What is eggs Benedict?
200 Fifth, restaurateur Paul Gerbush's now venerable entry in the gentrification of Park Slope's Fifth Avenue, has an odd décor mixing its original hardware-store fittings with TGIF-like details. It's a sports bar that wants to be a restaurant. Half the room is dominated by a bar surmounted by four monitors showing games, plus two with lottery numbers. During brunch hours, a nearby popcorn stand is lit but unused. In the restaurant's nonsmoking half, which is separated from the smoking half by a raised floor, are tables and a banquette against a wall fitted with 598 small shelved boxes. 200 Fifth draws sports-watchers in football jerseys and baseball caps, though not in great numbers. The space is mostly empty at the same time that Beso, just across Union Street, is mobbed.
My 1998 review of 200 Fifth reported that the undercooked eggs Benedict was blander than its apple-slice garnish, and that service was negligently slow thanks to waiters and buspeople hiding from patrons. I've tried it again in 2000, and I can report that service has improved from absent to idiotic, and that the garnish is gone.
It should not be hard to order a drink in a restaurant that has a full bar, especially when few dine there for brunch and there are two people behind the bar at the time. I'm not talking about getting a good drink; I'm talking about getting any drink. So when it takes two requests to get a coffee and mimosa, and when both arrive after the eggs Benedict, which is then followed by the bread basket that could have distracted me while I waited for the eggs Benedict, and not a drop of water is offered throughout, I can only assume that the crayons on the table are not for little kids, whom parents don't take there anyway, but for the teenaged kids masqerading as waiters -- whom I suspect were originally just buspeople, since they wiped tables with far greater fervor than they waited them.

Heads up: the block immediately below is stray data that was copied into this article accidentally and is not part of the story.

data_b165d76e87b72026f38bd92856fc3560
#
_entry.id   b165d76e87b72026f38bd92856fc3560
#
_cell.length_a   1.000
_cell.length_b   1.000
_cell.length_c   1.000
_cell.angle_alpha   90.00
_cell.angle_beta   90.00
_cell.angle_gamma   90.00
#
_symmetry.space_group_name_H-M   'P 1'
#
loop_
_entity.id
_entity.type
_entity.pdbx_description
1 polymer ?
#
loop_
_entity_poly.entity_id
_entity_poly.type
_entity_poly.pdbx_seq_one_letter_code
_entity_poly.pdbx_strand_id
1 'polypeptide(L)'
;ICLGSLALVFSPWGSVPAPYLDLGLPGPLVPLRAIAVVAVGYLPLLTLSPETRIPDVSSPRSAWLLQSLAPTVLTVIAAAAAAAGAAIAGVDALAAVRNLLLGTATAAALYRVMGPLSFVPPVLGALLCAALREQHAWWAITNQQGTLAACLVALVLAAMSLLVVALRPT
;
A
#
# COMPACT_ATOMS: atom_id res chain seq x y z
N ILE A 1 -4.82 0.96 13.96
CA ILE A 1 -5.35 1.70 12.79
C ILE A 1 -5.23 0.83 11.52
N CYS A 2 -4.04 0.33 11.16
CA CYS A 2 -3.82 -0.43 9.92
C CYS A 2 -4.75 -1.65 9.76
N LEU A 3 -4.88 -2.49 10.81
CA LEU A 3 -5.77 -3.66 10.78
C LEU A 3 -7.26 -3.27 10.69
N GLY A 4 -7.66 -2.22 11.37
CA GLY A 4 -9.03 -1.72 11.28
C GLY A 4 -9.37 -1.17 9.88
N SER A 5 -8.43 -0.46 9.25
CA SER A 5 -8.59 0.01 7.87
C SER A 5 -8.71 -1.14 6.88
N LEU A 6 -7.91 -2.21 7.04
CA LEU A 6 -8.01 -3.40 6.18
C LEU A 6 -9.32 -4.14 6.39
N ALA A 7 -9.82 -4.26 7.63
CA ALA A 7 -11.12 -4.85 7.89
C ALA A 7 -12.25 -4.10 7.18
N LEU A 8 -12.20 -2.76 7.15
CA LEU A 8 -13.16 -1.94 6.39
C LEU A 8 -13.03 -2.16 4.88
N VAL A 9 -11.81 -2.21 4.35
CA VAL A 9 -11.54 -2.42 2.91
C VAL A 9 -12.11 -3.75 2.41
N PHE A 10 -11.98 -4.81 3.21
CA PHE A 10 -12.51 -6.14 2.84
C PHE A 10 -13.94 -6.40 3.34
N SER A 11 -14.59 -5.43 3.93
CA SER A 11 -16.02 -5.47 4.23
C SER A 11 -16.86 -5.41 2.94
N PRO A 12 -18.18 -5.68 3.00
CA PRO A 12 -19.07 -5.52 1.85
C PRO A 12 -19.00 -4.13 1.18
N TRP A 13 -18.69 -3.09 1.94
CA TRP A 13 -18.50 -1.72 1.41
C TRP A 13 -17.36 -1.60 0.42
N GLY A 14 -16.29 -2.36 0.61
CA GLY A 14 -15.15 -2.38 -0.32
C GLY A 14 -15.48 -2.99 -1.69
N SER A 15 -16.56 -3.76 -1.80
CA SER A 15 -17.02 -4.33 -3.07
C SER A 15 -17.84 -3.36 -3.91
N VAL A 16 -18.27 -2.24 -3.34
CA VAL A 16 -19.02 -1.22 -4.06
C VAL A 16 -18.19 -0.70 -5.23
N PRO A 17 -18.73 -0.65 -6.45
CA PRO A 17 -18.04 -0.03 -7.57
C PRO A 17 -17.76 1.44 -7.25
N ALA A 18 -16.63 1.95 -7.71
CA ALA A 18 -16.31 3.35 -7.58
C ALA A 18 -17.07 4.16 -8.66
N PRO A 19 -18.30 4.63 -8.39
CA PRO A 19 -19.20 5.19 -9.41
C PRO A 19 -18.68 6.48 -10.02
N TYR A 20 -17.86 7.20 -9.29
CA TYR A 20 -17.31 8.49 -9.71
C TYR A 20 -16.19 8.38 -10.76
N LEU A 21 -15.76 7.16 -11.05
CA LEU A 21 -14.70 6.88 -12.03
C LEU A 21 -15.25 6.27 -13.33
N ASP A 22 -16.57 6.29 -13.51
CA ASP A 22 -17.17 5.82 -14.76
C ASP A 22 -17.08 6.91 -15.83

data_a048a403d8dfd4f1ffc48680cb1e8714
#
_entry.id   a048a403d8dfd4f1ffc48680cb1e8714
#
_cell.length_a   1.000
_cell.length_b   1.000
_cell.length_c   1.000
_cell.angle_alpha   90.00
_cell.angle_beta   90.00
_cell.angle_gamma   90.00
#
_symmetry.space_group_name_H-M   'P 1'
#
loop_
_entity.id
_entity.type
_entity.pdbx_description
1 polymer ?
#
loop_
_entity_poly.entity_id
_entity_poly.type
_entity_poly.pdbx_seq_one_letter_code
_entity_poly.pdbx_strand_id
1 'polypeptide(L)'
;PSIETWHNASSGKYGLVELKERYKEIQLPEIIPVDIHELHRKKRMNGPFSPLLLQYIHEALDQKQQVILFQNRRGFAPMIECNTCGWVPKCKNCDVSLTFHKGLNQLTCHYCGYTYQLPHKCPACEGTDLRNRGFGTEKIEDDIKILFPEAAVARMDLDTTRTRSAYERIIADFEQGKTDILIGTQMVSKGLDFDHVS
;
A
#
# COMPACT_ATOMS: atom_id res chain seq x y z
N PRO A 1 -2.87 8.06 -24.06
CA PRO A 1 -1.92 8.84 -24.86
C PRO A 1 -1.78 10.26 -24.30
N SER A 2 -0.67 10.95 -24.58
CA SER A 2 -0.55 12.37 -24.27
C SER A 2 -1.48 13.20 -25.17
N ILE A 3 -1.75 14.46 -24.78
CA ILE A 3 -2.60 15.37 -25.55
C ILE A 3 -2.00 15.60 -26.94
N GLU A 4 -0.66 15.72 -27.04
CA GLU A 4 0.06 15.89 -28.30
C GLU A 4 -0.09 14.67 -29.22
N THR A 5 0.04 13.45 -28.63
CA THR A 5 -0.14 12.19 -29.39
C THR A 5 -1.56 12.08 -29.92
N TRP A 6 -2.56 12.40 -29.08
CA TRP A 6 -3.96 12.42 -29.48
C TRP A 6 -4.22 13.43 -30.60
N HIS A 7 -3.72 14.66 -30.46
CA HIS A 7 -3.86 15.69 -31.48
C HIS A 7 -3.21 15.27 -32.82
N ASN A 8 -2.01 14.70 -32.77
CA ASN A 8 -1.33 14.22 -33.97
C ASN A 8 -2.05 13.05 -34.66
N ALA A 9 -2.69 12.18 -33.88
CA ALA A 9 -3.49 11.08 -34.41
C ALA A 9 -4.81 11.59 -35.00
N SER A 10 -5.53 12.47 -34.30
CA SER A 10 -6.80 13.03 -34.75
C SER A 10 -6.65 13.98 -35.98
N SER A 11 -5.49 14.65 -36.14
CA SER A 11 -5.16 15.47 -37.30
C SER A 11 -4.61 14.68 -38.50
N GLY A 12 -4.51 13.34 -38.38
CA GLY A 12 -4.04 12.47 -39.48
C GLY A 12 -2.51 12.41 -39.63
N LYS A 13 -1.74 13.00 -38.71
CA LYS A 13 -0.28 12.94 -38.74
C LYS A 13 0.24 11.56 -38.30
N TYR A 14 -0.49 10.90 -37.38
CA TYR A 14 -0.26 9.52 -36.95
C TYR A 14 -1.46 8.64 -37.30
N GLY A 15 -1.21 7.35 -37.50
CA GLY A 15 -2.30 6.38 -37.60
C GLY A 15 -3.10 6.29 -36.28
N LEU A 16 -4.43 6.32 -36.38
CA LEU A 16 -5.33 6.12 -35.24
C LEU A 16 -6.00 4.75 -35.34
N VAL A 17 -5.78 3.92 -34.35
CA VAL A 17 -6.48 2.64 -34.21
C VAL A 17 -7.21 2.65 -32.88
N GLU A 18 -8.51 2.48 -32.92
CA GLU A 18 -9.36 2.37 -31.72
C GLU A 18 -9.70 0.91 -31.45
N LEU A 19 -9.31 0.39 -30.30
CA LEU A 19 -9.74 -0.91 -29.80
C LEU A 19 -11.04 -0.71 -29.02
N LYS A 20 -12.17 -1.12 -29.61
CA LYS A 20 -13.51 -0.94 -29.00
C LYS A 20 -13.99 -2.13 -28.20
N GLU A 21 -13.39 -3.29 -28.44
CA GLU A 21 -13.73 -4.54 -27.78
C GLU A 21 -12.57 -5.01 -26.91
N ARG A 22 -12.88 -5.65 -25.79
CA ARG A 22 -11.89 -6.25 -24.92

The food did anything but make up for the silly service. The eggs Benedict's generous yet scarily thick globs of hollandaise had a lemon tang, but its Velveeta-like flavor betrayed its instant origin. The eggs were as underpoached as they were in 1998, and the Canadian bacon was flavorless. The English muffins, admittedly, were perfectly toasted. Home fries were cold and greasy chunks of fried potato with onion. The entrée was cheap at $8.95 since it included two drinks (screwdriver, bloody Mary, gin and tonic, kir royale, mimosa, greyhound tap beer, house wine, or unlimited champagne), plus "unlimited" coffee or tea. Stick to the beer. The mimosa was icy and large, but its juice and champagne were only fair. The bloody Mary had plenty of vodka but was small, simply spiced, and included what I can describe only as something tasting like sand. No coffeepot left the kitchen for refills while I was there. A side order of four or five strips of bacon is a bargain at fifty cents, but it was as cold and greasy as the home fries.
See you in 2002, 200 Fifth.
Rest rooms: Clean but cramped.
Cupping Room Café
Knickerbocker Bar and Grill
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Park Slope Brewing Co.
12th Street Bar and Grill